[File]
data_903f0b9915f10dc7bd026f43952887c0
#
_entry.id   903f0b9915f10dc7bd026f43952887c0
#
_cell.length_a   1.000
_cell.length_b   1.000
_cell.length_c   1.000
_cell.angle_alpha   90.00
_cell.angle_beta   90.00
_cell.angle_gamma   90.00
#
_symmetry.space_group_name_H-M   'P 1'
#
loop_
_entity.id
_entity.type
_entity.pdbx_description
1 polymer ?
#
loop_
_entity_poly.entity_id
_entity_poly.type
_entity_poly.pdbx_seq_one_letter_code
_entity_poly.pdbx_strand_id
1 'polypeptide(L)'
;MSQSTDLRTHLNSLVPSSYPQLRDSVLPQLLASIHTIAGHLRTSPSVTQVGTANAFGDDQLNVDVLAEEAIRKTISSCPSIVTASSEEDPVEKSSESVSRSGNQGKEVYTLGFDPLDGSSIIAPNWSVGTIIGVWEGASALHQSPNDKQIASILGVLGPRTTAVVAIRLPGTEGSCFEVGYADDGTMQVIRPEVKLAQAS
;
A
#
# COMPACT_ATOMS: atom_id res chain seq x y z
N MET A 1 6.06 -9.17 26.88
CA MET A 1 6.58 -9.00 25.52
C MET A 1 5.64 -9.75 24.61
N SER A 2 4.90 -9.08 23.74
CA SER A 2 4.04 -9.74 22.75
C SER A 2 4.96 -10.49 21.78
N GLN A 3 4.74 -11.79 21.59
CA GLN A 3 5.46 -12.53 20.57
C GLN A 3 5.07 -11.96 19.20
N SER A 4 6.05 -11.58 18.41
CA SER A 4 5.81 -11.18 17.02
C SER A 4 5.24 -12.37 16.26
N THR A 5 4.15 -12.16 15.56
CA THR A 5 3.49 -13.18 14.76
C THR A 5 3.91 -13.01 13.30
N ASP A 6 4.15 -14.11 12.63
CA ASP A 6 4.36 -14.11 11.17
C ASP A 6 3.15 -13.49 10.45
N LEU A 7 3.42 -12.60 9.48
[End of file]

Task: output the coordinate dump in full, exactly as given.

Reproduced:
data_903f0b9915f10dc7bd026f43952887c0
#
_entry.id   903f0b9915f10dc7bd026f43952887c0
#
_cell.length_a   1.000
_cell.length_b   1.000
_cell.length_c   1.000
_cell.angle_alpha   90.00
_cell.angle_beta   90.00
_cell.angle_gamma   90.00
#
_symmetry.space_group_name_H-M   'P 1'
#
loop_
_entity.id
_entity.type
_entity.pdbx_description
1 polymer ?
#
loop_
_entity_poly.entity_id
_entity_poly.type
_entity_poly.pdbx_seq_one_letter_code
_entity_poly.pdbx_strand_id
1 'polypeptide(L)'
;MSQSTDLRTHLNSLVPSSYPQLRDSVLPQLLASIHTIAGHLRTSPSVTQVGTANAFGDDQLNVDVLAEEAIRKTISSCPSIVTASSEEDPVEKSSESVSRSGNQGKEVYTLGFDPLDGSSIIAPNWSVGTIIGVWEGASALHQSPNDKQIASILGVLGPRTTAVVAIRLPGTEGSCFEVGYADDGTMQVIRPEVKLAQAS
;
A
#
# COMPACT_ATOMS: atom_id res chain seq x y z
N MET A 1 6.06 -9.17 26.88
CA MET A 1 6.58 -9.00 25.52
C MET A 1 5.64 -9.75 24.61
N SER A 2 4.90 -9.08 23.74
CA SER A 2 4.04 -9.74 22.75
C SER A 2 4.96 -10.49 21.78
N GLN A 3 4.74 -11.79 21.59
CA GLN A 3 5.46 -12.53 20.57
C GLN A 3 5.07 -11.96 19.20
N SER A 4 6.05 -11.58 18.41
CA SER A 4 5.81 -11.18 17.02
C SER A 4 5.24 -12.37 16.26
N THR A 5 4.15 -12.16 15.56
CA THR A 5 3.49 -13.18 14.76
C THR A 5 3.91 -13.01 13.30
N ASP A 6 4.15 -14.11 12.63
CA ASP A 6 4.36 -14.11 11.17
C ASP A 6 3.15 -13.49 10.45
N LEU A 7 3.42 -12.60 9.48